Dollar flat, bides time before Fed policy decision

LONDON - The dollar held steady against major currencies on Wednesday as investors awaited the Federal Reserve’s monetary policy decision for any signals to back up market expectations for an interest rate cut later in the year.



By (Reuters)

Published: Wed 9 May 2007, 6:31 PM

Last updated: Sat 4 Apr 2015, 10:58 PM

The Fed is set to keep rates on hold at 5.25 percent at its meeting on Wednesday but investors are focused on the accompanying statement to see if policymakers acknowledge signs of weaker economic indicators and the housing market slowdown.

Along with the Fed, the European Central Bank and Bank of England will also meet to set interest rates this week.

At its last meeting in March the Fed removed an explicit reference to possibly tightening monetary policy further and acknowledged that economic indicators had been mixed but said price pressures remained the biggest policy concern.

“I clearly don’t see any need to change policy. They may try to set up a medium-term clarity that they are neutral and try to scale back some worries about inflation,” said Nick Parsons, head of market strategy at nabCapital.

“The risk at the moment is position fatigue. Everyone’s got a view which has been already expressed. The market is short of dollars. Unless we see substantial deterioration in the US economy the risk is that we see position liquidation.”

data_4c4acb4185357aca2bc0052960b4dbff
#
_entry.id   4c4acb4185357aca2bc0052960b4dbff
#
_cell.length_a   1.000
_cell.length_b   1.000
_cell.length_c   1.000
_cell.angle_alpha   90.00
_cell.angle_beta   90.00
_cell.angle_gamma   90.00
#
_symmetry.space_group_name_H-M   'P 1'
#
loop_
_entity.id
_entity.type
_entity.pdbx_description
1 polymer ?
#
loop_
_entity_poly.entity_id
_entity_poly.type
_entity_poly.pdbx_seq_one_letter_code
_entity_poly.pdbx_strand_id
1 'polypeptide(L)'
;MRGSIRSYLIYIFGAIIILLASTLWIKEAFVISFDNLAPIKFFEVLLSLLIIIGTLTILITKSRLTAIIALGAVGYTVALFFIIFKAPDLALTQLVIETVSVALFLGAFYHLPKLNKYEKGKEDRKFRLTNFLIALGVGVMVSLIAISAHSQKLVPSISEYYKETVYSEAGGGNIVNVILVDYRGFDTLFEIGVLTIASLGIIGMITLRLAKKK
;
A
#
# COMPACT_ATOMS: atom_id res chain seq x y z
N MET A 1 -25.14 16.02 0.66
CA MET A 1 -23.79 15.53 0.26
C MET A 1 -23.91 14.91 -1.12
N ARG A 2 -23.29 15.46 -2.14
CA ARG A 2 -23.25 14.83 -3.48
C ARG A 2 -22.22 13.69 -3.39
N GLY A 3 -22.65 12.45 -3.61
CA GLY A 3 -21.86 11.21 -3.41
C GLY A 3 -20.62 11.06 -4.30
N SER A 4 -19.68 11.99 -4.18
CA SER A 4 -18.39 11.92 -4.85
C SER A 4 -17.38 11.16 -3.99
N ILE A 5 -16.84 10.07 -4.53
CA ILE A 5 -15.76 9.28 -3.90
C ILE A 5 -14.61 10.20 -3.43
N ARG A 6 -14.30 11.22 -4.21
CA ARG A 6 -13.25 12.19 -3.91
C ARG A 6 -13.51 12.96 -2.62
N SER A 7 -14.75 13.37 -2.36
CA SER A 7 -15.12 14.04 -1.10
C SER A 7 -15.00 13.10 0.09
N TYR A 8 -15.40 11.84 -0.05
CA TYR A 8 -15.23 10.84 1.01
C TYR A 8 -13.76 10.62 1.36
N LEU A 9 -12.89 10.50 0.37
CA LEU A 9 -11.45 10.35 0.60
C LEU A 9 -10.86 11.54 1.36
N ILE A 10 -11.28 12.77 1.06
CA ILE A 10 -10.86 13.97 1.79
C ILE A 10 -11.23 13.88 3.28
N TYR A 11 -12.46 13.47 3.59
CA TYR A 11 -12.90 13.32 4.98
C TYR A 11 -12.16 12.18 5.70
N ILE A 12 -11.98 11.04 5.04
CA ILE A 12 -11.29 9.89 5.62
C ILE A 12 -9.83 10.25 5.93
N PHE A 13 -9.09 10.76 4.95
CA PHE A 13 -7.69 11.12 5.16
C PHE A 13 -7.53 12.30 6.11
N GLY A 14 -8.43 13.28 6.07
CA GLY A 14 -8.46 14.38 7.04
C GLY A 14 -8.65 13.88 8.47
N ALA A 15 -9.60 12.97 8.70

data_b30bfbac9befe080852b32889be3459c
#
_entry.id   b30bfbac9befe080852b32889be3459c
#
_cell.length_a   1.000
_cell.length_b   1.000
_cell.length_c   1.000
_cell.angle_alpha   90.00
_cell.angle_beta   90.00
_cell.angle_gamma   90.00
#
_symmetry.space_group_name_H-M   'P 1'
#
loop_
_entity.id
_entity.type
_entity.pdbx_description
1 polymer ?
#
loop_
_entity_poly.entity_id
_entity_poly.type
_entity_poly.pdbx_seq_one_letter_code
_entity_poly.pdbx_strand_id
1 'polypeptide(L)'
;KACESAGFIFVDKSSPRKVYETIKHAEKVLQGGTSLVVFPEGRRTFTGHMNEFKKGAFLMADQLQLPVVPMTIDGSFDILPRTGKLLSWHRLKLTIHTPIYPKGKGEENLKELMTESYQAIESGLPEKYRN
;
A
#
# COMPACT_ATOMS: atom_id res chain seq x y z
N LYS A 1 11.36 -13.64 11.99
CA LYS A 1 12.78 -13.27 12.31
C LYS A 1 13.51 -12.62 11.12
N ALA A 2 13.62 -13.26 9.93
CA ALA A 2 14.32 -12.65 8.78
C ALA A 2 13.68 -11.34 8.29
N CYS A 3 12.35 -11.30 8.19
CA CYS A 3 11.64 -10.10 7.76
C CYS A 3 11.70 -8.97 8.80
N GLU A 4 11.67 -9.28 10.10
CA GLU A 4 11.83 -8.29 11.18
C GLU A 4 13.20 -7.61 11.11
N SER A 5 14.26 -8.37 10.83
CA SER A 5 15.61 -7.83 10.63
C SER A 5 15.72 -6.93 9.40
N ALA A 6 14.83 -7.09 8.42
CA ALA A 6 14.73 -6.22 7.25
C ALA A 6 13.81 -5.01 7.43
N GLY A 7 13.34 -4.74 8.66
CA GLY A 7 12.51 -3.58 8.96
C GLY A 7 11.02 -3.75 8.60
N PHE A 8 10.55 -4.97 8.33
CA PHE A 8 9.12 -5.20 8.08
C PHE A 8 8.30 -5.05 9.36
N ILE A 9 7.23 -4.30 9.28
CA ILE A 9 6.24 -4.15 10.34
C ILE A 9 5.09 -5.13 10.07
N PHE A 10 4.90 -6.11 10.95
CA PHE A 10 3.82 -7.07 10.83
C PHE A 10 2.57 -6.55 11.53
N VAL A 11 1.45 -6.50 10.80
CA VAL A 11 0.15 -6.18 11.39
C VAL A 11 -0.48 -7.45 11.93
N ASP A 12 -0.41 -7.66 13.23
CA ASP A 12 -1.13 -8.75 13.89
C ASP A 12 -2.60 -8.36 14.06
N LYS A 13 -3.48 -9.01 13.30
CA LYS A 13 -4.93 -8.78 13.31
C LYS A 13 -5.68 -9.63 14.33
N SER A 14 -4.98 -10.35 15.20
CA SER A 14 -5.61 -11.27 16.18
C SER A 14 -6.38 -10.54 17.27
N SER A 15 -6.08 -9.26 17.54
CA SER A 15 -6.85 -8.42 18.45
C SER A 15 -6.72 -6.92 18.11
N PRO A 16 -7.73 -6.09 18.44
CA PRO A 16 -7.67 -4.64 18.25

At 1130 GMT the dollar was flat at 120.01 yen, below a two-month high around 120.50 yen hit last week.

The euro was broadly flat at $1.3530.

The euro was slightly lower on the day against the yen at 162.30 yen, pulling back from the record high above 163.60 yen hit last week.

The ECB is set to leave interest rates steady at 3.75 percent but is seen signalling a June rate hike. The BoE is expected to raise rates to 5.5 percent, taking UK borrowing costs to the highest in the Group of Seven rich nations.

FOMC focus

The dollar staged a broad rebound on Tuesday as investors adjusted positions ahead of the Federal Open Market Committee’s meeting, bringing the US currency higher from a two-year low against a basket of currencies set earlier this month.

Mixed US data in the past week has shown employment gains in April slowing to the weakest in two years even as factory activity, one of the economy’s soft spots, rebounded last month.

“The FOMC is likely to assuage the market’s fears that the housing downturn in the US will result in broader systemic risks to the financial markets,” Royal Bank of Canada said in a note to clients.

“Unless the FOMC surprises the markets with a shift towards a more hawkish stance we expect a relief rally in euro/dollar.”

Despite its rally to record highs, the euro is only up 2.5 percent since the start of the year.

“Interest rate differentials will continue to narrow as the ECB raises rates and after short consolidation the euro could go higher to $1.38 in the 3-6 month horizon,” said Marcus Hettinger, Global FX strategist at Credit Suisse in Zurich.

The yen posted some gains on Wednesday as investors pared back some carry trade positions, where the low-yielding Japanese currency funds purchases of higher-return assets.

The Australian and New Zealand dollars both edged lower against the Japanese currency as carry trades were trimmed back.

Some traders said Japanese investors were selling dollars to bring home funds tied to some $55 billion of US Treasuries maturing next Tuesday as well as $22 billion of coupon payments.


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